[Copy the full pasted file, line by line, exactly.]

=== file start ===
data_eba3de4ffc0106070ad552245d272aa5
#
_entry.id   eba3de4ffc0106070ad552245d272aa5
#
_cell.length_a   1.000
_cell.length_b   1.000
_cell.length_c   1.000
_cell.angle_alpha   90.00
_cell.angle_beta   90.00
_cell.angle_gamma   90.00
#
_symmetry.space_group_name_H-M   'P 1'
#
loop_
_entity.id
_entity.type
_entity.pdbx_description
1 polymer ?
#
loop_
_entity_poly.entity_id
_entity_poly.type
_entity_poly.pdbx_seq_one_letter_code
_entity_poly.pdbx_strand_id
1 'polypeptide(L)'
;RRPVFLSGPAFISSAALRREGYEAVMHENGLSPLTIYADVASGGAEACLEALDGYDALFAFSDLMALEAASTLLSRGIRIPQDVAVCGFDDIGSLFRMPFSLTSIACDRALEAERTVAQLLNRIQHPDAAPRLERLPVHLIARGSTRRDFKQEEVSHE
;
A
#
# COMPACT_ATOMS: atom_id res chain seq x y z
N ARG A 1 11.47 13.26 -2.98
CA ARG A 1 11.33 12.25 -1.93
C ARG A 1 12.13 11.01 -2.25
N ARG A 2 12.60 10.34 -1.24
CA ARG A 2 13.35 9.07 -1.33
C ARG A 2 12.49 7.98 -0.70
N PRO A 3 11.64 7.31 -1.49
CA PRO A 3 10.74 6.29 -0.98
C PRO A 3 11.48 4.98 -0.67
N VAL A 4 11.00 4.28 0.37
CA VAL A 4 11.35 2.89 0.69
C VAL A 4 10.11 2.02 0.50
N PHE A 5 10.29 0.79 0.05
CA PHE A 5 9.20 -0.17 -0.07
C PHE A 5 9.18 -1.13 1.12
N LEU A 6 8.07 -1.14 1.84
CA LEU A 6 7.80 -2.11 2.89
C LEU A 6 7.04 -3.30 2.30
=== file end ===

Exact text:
data_eba3de4ffc0106070ad552245d272aa5
#
_entry.id   eba3de4ffc0106070ad552245d272aa5
#
_cell.length_a   1.000
_cell.length_b   1.000
_cell.length_c   1.000
_cell.angle_alpha   90.00
_cell.angle_beta   90.00
_cell.angle_gamma   90.00
#
_symmetry.space_group_name_H-M   'P 1'
#
loop_
_entity.id
_entity.type
_entity.pdbx_description
1 polymer ?
#
loop_
_entity_poly.entity_id
_entity_poly.type
_entity_poly.pdbx_seq_one_letter_code
_entity_poly.pdbx_strand_id
1 'polypeptide(L)'
;RRPVFLSGPAFISSAALRREGYEAVMHENGLSPLTIYADVASGGAEACLEALDGYDALFAFSDLMALEAASTLLSRGIRIPQDVAVCGFDDIGSLFRMPFSLTSIACDRALEAERTVAQLLNRIQHPDAAPRLERLPVHLIARGSTRRDFKQEEVSHE
;
A
#
# COMPACT_ATOMS: atom_id res chain seq x y z
N ARG A 1 11.47 13.26 -2.98
CA ARG A 1 11.33 12.25 -1.93
C ARG A 1 12.13 11.01 -2.25
N ARG A 2 12.60 10.34 -1.24
CA ARG A 2 13.35 9.07 -1.33
C ARG A 2 12.49 7.98 -0.70
N PRO A 3 11.64 7.31 -1.49
CA PRO A 3 10.74 6.29 -0.98
C PRO A 3 11.48 4.98 -0.67
N VAL A 4 11.00 4.28 0.37
CA VAL A 4 11.35 2.89 0.69
C VAL A 4 10.11 2.02 0.50
N PHE A 5 10.29 0.79 0.05
CA PHE A 5 9.20 -0.17 -0.07
C PHE A 5 9.18 -1.13 1.12
N LEU A 6 8.07 -1.14 1.84
CA LEU A 6 7.80 -2.11 2.89
C LEU A 6 7.04 -3.30 2.30